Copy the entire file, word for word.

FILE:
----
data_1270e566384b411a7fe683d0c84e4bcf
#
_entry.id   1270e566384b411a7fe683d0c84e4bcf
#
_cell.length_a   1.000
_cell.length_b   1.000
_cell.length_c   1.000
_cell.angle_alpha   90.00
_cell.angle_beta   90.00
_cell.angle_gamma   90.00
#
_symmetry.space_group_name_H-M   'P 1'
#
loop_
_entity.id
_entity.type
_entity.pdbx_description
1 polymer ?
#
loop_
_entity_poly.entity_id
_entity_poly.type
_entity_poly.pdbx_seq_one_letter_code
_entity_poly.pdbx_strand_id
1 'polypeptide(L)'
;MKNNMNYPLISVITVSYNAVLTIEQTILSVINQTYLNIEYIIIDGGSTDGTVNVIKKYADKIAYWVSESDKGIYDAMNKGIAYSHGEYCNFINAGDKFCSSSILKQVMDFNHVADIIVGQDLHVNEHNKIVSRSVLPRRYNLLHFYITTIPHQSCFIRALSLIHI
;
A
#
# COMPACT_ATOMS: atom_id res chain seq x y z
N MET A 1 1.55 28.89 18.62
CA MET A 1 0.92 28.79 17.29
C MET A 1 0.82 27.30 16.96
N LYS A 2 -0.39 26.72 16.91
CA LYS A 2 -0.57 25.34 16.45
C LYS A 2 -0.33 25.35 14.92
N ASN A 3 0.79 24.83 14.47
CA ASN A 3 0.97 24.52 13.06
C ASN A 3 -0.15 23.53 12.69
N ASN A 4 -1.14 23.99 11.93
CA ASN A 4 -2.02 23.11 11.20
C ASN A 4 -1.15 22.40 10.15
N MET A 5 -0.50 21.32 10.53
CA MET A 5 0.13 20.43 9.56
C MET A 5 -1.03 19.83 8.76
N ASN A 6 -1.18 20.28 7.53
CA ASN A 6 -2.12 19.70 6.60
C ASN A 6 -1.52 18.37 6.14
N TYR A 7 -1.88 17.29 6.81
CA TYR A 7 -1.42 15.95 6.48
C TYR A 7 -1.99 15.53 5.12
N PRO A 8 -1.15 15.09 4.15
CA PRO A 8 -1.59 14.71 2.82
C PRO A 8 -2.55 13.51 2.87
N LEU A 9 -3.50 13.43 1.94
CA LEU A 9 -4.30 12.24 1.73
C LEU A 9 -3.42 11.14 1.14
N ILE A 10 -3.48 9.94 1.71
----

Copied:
data_1270e566384b411a7fe683d0c84e4bcf
#
_entry.id   1270e566384b411a7fe683d0c84e4bcf
#
_cell.length_a   1.000
_cell.length_b   1.000
_cell.length_c   1.000
_cell.angle_alpha   90.00
_cell.angle_beta   90.00
_cell.angle_gamma   90.00
#
_symmetry.space_group_name_H-M   'P 1'
#
loop_
_entity.id
_entity.type
_entity.pdbx_description
1 polymer ?
#
loop_
_entity_poly.entity_id
_entity_poly.type
_entity_poly.pdbx_seq_one_letter_code
_entity_poly.pdbx_strand_id
1 'polypeptide(L)'
;MKNNMNYPLISVITVSYNAVLTIEQTILSVINQTYLNIEYIIIDGGSTDGTVNVIKKYADKIAYWVSESDKGIYDAMNKGIAYSHGEYCNFINAGDKFCSSSILKQVMDFNHVADIIVGQDLHVNEHNKIVSRSVLPRRYNLLHFYITTIPHQSCFIRALSLIHI
;
A
#
# COMPACT_ATOMS: atom_id res chain seq x y z
N MET A 1 1.55 28.89 18.62
CA MET A 1 0.92 28.79 17.29
C MET A 1 0.82 27.30 16.96
N LYS A 2 -0.39 26.72 16.91
CA LYS A 2 -0.57 25.34 16.45
C LYS A 2 -0.33 25.35 14.92
N ASN A 3 0.79 24.83 14.47
CA ASN A 3 0.97 24.52 13.06
C ASN A 3 -0.15 23.53 12.69
N ASN A 4 -1.14 23.99 11.93
CA ASN A 4 -2.02 23.11 11.20
C ASN A 4 -1.15 22.40 10.15
N MET A 5 -0.50 21.32 10.53
CA MET A 5 0.13 20.43 9.56
C MET A 5 -1.03 19.83 8.76
N ASN A 6 -1.18 20.28 7.53
CA ASN A 6 -2.12 19.70 6.60
C ASN A 6 -1.52 18.37 6.14
N TYR A 7 -1.88 17.29 6.81
CA TYR A 7 -1.42 15.95 6.48
C TYR A 7 -1.99 15.53 5.12
N PRO A 8 -1.15 15.09 4.15
CA PRO A 8 -1.59 14.71 2.82
C PRO A 8 -2.55 13.51 2.87
N LEU A 9 -3.50 13.43 1.94
CA LEU A 9 -4.30 12.24 1.73
C LEU A 9 -3.42 11.14 1.14
N ILE A 10 -3.48 9.94 1.71